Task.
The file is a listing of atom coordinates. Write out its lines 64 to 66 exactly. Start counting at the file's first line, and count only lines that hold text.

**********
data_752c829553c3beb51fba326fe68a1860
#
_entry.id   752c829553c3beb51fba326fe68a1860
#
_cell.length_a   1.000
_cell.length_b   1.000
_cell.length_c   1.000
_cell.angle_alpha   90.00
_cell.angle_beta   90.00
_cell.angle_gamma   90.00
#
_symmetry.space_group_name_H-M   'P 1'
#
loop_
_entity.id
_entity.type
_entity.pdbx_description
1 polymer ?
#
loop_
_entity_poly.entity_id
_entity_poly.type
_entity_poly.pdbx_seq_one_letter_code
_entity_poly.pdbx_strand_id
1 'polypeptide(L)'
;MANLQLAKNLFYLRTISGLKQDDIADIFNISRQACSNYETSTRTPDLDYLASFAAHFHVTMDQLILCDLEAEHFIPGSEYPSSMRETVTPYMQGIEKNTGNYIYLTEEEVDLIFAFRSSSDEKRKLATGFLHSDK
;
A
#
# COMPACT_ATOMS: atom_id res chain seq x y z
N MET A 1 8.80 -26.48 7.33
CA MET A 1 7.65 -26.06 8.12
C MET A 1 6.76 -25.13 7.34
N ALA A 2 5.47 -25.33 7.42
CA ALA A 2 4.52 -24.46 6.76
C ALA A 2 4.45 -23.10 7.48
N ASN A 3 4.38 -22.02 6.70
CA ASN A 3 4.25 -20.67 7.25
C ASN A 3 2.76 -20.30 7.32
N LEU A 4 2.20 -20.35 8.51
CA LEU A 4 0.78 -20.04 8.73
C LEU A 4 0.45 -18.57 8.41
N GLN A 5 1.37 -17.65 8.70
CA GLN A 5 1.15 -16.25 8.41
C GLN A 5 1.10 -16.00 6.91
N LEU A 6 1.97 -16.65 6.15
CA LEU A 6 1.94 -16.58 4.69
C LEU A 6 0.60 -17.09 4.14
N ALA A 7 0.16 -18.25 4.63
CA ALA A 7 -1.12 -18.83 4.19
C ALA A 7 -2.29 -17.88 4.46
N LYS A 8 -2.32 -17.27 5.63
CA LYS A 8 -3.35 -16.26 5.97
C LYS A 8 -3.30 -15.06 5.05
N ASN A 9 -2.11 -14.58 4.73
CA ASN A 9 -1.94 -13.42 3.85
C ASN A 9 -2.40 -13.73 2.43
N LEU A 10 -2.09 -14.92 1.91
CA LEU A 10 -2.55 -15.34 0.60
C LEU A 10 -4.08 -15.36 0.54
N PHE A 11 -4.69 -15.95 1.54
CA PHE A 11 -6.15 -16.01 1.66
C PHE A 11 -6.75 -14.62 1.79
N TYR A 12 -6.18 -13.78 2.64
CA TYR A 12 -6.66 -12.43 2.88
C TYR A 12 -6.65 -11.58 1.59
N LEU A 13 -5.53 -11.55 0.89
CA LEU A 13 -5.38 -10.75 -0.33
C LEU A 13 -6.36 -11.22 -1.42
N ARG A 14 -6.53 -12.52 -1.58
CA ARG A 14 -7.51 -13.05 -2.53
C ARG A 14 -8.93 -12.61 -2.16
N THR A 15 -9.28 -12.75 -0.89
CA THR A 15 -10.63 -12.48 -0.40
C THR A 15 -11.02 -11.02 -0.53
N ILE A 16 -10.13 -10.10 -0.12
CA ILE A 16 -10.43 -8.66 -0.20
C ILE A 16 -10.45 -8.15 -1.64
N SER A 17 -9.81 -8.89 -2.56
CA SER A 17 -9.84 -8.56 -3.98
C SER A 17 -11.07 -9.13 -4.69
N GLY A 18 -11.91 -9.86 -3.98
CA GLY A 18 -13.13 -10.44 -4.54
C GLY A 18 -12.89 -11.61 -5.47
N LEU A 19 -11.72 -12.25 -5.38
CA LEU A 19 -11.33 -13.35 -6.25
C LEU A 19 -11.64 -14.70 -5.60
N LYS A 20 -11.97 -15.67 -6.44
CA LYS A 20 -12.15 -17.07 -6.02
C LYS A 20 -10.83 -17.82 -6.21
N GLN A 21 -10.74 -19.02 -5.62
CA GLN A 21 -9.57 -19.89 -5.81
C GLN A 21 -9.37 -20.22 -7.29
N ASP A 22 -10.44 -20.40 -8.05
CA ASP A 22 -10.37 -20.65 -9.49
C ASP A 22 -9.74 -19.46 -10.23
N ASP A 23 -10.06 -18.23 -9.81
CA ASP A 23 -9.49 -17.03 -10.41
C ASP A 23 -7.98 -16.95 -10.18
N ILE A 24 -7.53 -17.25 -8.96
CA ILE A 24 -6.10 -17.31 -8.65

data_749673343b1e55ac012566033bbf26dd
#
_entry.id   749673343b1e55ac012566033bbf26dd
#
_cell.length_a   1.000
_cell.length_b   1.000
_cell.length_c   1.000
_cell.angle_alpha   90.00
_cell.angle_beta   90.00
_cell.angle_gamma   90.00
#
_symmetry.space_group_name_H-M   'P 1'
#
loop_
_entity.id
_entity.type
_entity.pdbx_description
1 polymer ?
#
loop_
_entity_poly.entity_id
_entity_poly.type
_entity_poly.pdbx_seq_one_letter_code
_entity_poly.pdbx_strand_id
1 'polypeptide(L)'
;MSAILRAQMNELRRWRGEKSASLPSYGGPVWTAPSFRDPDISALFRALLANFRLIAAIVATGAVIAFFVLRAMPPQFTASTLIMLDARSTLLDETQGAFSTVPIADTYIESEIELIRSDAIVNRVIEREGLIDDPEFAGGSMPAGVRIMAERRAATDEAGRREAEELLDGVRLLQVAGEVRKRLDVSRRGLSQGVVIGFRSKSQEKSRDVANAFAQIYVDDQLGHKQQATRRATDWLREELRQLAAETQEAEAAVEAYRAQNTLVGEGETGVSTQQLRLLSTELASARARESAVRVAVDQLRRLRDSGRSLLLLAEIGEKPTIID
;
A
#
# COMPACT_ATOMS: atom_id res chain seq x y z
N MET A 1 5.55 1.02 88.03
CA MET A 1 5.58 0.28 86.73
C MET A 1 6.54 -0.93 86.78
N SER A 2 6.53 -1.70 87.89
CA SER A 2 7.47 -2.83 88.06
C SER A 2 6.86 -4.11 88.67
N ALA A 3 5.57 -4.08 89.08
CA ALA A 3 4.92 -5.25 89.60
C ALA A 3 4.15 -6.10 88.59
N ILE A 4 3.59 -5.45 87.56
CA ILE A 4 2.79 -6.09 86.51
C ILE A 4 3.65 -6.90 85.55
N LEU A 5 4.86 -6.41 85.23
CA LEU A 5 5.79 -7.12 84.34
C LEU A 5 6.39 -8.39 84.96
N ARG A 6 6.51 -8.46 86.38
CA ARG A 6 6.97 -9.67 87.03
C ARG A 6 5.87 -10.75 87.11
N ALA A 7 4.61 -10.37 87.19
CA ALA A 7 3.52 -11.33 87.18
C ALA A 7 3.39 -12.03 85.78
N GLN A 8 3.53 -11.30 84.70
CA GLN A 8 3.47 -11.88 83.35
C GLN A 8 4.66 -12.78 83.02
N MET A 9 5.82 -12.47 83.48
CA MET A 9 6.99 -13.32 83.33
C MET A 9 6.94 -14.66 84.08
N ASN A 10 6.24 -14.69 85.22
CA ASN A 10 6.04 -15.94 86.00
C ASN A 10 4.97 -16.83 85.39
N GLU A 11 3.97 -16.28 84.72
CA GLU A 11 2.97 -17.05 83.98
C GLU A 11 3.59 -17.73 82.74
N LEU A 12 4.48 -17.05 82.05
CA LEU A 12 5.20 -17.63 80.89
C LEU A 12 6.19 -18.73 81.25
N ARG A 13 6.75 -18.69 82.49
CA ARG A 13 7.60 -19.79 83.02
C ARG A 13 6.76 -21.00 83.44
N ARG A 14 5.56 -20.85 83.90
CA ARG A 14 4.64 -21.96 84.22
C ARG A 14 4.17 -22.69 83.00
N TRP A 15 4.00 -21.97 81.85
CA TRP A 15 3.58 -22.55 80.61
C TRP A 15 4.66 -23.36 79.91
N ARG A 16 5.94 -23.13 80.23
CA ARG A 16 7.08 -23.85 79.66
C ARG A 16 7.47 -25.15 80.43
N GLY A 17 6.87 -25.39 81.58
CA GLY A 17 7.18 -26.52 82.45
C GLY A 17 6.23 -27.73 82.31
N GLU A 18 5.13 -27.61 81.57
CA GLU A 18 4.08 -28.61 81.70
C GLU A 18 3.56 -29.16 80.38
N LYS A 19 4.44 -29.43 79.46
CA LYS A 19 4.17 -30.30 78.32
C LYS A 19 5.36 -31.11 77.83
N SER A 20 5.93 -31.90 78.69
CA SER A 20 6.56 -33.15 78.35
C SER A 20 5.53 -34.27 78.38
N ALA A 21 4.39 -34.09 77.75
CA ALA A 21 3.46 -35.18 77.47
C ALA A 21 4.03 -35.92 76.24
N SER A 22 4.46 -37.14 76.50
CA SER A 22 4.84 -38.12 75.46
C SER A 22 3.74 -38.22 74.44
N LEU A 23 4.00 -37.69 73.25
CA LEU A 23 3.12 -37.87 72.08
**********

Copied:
N TYR A 12 -6.18 -13.78 2.64
CA TYR A 12 -6.66 -12.43 2.88
C TYR A 12 -6.65 -11.58 1.59